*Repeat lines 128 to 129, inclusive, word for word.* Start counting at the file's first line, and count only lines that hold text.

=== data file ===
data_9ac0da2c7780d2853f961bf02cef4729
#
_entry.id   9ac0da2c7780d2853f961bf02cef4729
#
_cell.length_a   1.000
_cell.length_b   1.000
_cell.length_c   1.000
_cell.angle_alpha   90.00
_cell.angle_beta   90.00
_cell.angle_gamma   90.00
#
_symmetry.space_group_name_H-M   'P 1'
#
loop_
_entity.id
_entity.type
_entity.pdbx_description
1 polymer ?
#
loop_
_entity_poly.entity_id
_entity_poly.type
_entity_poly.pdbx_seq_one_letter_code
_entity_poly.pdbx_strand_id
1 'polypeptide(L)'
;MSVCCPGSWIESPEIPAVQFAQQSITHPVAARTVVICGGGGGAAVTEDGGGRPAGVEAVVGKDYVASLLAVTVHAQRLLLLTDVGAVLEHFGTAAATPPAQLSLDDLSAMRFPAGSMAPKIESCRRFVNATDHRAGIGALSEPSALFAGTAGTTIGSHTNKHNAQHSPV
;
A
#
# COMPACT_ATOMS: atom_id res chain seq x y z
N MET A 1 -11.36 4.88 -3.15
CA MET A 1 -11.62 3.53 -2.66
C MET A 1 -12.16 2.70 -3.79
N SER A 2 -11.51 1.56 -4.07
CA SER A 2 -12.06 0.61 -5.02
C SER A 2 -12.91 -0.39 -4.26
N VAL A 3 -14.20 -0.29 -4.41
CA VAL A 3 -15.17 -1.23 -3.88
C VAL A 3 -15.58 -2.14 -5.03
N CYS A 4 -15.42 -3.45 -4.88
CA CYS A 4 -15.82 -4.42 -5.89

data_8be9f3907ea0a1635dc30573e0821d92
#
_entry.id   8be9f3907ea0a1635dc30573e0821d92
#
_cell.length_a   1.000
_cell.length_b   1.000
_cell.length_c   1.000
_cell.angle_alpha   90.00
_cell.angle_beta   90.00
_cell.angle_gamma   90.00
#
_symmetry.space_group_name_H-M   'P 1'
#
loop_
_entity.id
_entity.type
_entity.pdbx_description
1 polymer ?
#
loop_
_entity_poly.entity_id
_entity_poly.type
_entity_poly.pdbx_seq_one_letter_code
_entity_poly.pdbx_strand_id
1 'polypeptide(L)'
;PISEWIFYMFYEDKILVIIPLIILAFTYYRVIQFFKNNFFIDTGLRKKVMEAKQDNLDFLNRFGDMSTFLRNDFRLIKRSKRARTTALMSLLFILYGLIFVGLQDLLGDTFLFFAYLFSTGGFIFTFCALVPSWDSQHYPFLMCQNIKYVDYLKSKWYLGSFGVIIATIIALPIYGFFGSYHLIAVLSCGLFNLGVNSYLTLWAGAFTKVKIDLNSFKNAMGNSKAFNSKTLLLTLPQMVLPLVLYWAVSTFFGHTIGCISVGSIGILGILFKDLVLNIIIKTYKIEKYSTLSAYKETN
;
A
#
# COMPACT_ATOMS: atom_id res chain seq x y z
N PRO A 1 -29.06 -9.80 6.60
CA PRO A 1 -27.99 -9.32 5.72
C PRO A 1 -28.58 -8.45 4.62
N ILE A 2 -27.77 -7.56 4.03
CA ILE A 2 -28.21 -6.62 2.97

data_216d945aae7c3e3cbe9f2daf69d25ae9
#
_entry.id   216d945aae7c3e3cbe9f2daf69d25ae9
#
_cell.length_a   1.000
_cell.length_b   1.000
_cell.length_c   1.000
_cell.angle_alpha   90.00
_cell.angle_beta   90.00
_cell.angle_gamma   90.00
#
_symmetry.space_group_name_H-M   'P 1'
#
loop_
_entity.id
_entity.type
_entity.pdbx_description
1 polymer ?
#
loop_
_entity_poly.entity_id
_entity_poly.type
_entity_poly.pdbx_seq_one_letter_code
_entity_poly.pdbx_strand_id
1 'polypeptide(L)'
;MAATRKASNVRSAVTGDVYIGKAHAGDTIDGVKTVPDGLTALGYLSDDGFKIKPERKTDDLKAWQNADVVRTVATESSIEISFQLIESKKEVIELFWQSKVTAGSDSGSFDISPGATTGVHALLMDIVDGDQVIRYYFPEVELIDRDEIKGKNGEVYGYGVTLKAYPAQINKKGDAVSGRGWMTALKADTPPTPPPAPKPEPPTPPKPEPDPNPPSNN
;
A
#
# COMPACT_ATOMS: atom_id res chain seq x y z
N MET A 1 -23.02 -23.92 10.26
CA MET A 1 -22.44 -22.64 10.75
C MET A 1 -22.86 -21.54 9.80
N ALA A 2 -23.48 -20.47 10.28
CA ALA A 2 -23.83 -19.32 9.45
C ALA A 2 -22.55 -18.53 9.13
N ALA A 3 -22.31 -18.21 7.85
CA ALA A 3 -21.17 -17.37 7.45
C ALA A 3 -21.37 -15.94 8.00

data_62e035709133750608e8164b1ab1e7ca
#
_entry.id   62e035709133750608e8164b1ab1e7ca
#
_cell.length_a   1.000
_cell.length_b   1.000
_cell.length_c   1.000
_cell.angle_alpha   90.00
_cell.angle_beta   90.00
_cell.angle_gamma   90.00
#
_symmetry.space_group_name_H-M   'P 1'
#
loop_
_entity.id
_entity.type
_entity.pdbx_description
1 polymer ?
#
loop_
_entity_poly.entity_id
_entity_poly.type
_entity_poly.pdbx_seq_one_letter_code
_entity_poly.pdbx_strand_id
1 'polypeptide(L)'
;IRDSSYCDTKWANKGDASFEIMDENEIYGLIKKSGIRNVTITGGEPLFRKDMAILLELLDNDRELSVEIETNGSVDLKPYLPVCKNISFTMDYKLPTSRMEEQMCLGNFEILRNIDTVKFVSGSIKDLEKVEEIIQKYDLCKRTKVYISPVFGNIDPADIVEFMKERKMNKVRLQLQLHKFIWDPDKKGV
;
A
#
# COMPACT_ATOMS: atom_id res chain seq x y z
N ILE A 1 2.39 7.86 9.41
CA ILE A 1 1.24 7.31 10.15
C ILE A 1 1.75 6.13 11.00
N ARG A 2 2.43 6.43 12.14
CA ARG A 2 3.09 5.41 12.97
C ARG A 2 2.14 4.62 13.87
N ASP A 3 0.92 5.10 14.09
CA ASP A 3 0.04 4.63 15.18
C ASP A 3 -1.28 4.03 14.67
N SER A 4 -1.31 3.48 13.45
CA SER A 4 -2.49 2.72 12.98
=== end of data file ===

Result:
#
loop_